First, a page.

Search Images Maps Play YouTube News Gmail Drive More »
Sign in
Screen reader users: click this link for accessible mode. Accessible mode has the same essential features but works better with your reader.

Patents

  1. Advanced Patent Search
Publication numberUS4842829 A
Publication typeGrant
Application numberUS 06/931,392
Publication dateJun 27, 1989
Filing dateNov 14, 1986
Priority dateNov 19, 1985
Fee statusLapsed
Also published asDE3639396A1
Publication number06931392, 931392, US 4842829 A, US 4842829A, US-A-4842829, US4842829 A, US4842829A
InventorsYoichi Hirai, Toshikazu Ito
Original AssigneeTohkai Kogyo Co., Ltd.
Export CitationBiBTeX, EndNote, RefMan
External Links: USPTO, USPTO Assignment, Espacenet
Deodorizing apparatus
US 4842829 A
Abstract
A deodorizing apparatus adapted to be placed in an enclosure to deodorize the bad smelling components of the foul air within the enclosure. The body has an interior free space and a ozone-decomposing layer. Ozone is generated within the free space and flows in contact with the layer so that it is decomposed before it can leave the body. The ozone is formed either by silent (corona) discharge or by ultraviolet radiation in the free space, and the energy supplied is sufficient to cause the ozone to flow outwardly into contact with the layer and to draw in foul air through the layer so that the decomposing ozone effectively deodorizes by oxidation the bad smelling components. The flow through the device is sufficient to deodorize the entire enclosure.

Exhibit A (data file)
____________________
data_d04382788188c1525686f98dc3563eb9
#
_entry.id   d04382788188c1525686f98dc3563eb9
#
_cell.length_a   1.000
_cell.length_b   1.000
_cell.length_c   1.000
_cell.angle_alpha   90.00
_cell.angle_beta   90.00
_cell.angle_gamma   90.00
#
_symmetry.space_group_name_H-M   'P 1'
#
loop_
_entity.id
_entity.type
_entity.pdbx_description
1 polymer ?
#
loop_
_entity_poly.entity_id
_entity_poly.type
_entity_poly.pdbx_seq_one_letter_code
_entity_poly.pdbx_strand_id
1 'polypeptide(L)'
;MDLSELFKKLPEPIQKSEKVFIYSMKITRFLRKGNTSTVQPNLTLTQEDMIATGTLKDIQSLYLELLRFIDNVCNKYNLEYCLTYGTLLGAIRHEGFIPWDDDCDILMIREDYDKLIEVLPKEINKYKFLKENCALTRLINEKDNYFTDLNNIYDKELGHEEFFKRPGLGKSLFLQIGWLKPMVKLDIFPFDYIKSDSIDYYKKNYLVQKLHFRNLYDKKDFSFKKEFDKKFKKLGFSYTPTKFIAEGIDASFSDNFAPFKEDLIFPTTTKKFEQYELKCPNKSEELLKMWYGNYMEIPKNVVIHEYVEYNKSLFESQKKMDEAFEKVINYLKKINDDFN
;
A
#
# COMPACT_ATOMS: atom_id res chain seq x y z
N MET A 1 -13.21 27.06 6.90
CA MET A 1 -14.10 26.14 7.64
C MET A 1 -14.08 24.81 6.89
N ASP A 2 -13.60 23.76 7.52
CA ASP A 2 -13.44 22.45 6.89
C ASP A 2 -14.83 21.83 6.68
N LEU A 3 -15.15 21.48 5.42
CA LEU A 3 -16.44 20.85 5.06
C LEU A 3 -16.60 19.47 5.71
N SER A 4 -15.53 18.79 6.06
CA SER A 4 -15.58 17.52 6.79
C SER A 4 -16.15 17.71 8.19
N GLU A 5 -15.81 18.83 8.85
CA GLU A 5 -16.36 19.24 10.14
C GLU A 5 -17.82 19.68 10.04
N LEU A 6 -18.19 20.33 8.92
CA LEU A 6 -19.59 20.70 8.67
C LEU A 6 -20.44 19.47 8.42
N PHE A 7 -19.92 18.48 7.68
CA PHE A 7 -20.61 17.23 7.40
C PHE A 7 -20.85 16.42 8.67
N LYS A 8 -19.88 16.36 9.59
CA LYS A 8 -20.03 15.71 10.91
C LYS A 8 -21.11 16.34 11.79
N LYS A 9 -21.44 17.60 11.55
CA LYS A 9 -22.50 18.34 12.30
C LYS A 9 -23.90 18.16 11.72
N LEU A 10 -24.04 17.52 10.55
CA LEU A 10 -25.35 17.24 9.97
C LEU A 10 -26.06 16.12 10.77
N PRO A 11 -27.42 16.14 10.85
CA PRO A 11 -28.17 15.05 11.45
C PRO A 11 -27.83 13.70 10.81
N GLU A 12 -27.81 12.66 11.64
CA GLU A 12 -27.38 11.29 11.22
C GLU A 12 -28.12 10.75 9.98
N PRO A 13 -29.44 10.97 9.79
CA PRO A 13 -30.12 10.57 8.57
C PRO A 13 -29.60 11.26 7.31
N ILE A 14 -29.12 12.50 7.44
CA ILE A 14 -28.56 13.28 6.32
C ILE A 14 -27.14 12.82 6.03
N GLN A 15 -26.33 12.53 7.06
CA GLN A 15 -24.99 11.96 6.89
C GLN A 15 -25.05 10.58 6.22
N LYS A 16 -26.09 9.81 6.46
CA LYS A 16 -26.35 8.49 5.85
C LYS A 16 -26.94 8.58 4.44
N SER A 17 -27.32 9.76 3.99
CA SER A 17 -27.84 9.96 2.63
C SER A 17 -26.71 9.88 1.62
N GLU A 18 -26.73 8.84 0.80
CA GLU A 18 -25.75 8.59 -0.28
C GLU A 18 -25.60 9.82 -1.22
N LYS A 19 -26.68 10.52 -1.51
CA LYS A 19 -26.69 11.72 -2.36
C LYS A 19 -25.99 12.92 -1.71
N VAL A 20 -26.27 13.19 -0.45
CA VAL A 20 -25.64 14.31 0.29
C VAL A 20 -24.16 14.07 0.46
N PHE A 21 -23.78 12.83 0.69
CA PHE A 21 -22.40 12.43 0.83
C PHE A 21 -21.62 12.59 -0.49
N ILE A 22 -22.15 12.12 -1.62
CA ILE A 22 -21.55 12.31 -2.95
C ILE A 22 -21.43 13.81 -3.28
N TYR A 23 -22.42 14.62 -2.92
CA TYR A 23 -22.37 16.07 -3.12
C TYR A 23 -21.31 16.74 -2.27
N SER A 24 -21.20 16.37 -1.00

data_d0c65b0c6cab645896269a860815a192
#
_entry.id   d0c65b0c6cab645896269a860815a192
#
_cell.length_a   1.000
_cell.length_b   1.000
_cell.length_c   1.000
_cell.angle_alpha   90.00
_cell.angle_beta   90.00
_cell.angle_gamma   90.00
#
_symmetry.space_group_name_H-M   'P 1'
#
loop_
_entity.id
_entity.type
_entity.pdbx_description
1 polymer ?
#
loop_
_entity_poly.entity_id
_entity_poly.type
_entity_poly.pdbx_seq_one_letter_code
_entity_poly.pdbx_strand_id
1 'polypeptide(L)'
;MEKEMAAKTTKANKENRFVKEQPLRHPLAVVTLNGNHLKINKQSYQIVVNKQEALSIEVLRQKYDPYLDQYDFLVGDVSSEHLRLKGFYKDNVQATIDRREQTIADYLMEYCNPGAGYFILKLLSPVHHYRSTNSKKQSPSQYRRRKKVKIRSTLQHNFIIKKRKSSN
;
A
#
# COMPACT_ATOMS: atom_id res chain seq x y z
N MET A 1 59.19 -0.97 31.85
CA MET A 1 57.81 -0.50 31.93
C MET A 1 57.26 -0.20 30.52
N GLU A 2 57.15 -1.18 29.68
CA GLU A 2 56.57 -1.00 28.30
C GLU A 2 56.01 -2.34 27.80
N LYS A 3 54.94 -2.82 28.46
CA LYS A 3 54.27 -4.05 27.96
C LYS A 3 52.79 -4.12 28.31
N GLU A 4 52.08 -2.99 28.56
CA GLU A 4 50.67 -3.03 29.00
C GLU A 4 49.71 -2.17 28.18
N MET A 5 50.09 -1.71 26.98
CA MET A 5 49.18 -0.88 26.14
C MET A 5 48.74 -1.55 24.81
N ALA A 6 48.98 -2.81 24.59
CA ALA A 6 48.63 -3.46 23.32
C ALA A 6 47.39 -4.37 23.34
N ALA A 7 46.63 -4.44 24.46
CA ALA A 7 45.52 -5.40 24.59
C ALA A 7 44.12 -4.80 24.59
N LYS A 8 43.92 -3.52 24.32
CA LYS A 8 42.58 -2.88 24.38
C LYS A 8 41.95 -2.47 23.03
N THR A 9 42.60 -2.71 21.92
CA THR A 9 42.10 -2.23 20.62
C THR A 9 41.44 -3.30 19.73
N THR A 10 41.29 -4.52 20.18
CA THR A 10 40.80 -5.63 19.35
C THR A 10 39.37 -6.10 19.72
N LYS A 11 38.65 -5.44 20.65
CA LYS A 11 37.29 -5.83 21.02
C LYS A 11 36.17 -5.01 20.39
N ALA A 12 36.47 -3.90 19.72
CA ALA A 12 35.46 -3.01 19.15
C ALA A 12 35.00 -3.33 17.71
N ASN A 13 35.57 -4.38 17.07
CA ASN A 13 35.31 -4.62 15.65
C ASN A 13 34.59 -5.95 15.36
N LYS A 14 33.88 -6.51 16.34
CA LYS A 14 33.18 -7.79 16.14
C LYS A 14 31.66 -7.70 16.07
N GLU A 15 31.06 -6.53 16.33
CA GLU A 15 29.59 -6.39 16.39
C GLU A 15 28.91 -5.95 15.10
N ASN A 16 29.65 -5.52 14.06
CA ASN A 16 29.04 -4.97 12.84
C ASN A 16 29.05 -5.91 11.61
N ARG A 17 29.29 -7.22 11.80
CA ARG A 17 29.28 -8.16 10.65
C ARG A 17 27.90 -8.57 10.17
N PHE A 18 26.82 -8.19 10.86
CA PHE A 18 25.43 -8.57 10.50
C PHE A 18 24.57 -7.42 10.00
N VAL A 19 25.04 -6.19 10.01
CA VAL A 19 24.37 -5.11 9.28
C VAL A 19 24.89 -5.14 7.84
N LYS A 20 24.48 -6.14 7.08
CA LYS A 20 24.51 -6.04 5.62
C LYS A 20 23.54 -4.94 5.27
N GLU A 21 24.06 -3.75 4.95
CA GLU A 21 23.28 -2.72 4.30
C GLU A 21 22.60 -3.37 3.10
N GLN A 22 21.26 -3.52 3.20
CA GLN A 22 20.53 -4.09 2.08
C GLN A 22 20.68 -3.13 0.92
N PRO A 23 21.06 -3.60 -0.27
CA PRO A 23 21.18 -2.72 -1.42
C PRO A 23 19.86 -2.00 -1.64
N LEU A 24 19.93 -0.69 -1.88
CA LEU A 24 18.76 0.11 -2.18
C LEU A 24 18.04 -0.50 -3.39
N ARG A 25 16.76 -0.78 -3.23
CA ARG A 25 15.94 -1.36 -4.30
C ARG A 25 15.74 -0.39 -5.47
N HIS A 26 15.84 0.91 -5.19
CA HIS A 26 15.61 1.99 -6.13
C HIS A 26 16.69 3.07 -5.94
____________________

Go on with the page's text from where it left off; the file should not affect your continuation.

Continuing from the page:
Images(8)
Previous page
Next page
Claims(15)
We claim: